The Southern Ocean stretching from the partly ice-covered continental shelves to the northern fringe of the Antarctic Circumpolar Current is a key region for water mass formation and the vertical and lateral exchange of heat, carbon and nutrients. Understanding and quantifying its role as a large sink of heat and anthropogenic carbon, as a driver of ice-shelf melt, and as part of the global overturning circulation is associated with great uncertainties. To reduce these uncertainties, understanding the physical and biogeochemical processes underlying Southern Ocean internal variability, its interaction with ice-shelves, icebergs, and sea ice, and its response to external forcing is crucial. Recent advances in observational capabilities, such as autonomous floats, gliders, and satellite systems, as well as numerical models at unprecedented resolution and complexity, are providing a deeper insight into the three-dimensional patterns of Southern Ocean processes and their sensitivity to climate change. This session will discuss the current state of knowledge and novel findings concerning the role of the Southern Ocean in past, present and future climates, including its mixing and mesoscale processes, water mass formation, ice-ocean and ocean-topography interactions, biogeochemical cycling, pathways of upwelling and subduction, water mass exchanges with lower latitudes, and ocean-atmosphere interactions.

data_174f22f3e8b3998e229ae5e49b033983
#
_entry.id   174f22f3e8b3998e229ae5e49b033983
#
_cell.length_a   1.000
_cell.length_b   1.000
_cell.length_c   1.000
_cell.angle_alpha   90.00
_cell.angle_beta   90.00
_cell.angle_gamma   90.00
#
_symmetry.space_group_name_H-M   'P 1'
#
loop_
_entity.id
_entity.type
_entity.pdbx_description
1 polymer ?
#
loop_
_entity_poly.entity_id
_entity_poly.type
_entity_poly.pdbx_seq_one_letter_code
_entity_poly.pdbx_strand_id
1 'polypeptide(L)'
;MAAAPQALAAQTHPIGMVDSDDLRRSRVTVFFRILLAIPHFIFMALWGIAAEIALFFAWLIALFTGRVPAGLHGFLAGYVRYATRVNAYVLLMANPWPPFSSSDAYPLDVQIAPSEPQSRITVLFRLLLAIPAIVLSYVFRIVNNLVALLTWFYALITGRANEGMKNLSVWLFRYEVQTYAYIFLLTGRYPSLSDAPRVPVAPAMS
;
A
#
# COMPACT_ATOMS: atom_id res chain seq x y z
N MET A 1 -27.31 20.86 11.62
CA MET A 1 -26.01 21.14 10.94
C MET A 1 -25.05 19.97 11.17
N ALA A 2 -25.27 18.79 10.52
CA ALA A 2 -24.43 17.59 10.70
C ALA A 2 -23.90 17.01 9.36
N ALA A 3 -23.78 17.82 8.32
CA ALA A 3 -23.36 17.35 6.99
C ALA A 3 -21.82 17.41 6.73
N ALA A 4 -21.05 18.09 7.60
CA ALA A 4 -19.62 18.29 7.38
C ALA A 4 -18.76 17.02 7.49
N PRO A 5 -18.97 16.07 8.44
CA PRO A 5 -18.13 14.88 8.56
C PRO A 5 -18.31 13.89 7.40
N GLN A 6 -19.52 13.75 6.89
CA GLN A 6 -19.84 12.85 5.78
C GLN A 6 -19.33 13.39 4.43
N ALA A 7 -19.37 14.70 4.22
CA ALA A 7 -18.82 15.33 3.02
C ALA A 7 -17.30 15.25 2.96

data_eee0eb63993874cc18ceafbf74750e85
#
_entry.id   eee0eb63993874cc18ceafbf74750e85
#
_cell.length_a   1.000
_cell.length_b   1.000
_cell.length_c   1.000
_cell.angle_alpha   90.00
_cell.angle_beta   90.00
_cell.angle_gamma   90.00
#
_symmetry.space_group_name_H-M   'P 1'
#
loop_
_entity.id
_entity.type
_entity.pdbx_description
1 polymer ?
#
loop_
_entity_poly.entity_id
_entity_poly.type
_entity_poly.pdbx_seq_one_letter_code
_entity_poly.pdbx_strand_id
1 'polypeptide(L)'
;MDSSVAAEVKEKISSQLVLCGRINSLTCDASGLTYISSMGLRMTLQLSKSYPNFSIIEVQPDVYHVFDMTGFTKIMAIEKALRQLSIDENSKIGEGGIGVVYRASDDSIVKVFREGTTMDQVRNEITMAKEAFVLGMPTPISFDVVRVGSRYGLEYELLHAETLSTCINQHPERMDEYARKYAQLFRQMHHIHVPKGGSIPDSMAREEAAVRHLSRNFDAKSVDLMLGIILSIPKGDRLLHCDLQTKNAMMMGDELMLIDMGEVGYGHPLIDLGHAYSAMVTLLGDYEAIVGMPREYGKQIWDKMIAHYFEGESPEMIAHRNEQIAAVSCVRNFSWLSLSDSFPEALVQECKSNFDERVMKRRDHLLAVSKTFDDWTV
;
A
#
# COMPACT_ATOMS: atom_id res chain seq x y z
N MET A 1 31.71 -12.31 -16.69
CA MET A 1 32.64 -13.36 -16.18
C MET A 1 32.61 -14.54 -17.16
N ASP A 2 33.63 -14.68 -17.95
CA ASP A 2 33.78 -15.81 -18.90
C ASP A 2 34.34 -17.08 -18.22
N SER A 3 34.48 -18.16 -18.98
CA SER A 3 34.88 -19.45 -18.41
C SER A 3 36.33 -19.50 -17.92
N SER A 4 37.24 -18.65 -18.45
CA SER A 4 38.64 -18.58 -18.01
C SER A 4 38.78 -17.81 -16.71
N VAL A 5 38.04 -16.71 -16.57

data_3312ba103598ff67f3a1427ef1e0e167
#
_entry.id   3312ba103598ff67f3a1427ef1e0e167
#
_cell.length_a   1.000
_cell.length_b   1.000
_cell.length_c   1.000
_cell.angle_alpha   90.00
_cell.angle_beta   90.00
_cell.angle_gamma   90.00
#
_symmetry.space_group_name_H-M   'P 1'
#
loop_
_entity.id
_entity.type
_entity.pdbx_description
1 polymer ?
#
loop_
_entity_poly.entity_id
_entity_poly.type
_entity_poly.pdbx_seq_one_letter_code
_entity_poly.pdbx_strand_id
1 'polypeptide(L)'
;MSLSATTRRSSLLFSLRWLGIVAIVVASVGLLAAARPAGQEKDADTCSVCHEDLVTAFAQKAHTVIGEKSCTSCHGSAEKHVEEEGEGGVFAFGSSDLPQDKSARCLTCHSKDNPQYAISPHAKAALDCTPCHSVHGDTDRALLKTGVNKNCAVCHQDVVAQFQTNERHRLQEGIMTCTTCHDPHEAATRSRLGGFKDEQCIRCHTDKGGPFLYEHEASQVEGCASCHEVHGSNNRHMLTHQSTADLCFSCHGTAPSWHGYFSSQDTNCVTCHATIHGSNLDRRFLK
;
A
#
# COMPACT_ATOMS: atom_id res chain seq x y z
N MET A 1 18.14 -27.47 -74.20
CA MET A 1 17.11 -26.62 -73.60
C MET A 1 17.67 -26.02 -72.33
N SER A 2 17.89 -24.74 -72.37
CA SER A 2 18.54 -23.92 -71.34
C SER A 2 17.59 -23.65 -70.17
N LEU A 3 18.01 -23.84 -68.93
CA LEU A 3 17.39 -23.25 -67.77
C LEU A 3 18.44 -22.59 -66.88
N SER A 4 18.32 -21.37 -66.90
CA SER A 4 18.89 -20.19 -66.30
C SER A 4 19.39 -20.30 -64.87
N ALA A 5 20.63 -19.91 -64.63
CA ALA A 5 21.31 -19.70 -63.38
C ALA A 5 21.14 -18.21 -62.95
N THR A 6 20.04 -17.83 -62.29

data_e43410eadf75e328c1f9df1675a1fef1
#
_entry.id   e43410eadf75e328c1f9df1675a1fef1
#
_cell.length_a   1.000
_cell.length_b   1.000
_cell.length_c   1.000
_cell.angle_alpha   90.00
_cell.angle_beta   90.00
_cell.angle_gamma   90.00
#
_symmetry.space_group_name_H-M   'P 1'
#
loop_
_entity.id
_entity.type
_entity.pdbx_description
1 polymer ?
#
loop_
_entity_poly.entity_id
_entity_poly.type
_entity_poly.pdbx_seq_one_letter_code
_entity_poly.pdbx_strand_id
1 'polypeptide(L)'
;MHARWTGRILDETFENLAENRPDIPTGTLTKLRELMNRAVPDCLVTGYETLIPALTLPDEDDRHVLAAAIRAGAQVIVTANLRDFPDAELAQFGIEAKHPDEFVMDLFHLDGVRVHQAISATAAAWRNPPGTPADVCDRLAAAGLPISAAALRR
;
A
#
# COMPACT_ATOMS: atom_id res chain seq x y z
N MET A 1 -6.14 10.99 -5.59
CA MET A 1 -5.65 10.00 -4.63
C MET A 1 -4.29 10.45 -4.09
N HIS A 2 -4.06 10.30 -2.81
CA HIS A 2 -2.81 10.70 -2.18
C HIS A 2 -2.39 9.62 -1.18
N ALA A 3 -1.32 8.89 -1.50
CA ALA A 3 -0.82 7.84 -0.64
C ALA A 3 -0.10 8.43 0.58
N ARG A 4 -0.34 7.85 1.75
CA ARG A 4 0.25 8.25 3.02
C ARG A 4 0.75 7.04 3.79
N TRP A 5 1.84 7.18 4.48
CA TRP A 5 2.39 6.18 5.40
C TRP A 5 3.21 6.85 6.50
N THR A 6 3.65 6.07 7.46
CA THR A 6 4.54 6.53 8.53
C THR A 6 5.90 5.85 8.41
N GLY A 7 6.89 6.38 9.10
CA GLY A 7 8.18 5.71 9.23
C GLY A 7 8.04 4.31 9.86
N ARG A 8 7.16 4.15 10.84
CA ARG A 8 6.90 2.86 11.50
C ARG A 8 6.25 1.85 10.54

Fridtjof Nansen Medal Lecture by
Lynne Talley: "The changing climate of the Southern Ocean: influence of the meandering pathway of the Antarctic Circumpolar Current"
Nicole Lovenduski (University of Colorado Boulder, US) on the uncertainty in projections of Southern Ocean carbon uptake and acidification
Elin Darelius (University of Bergen, Norway) on current research in the Filchner Trough area, a key region of ice-ocean interaction and ongoing change.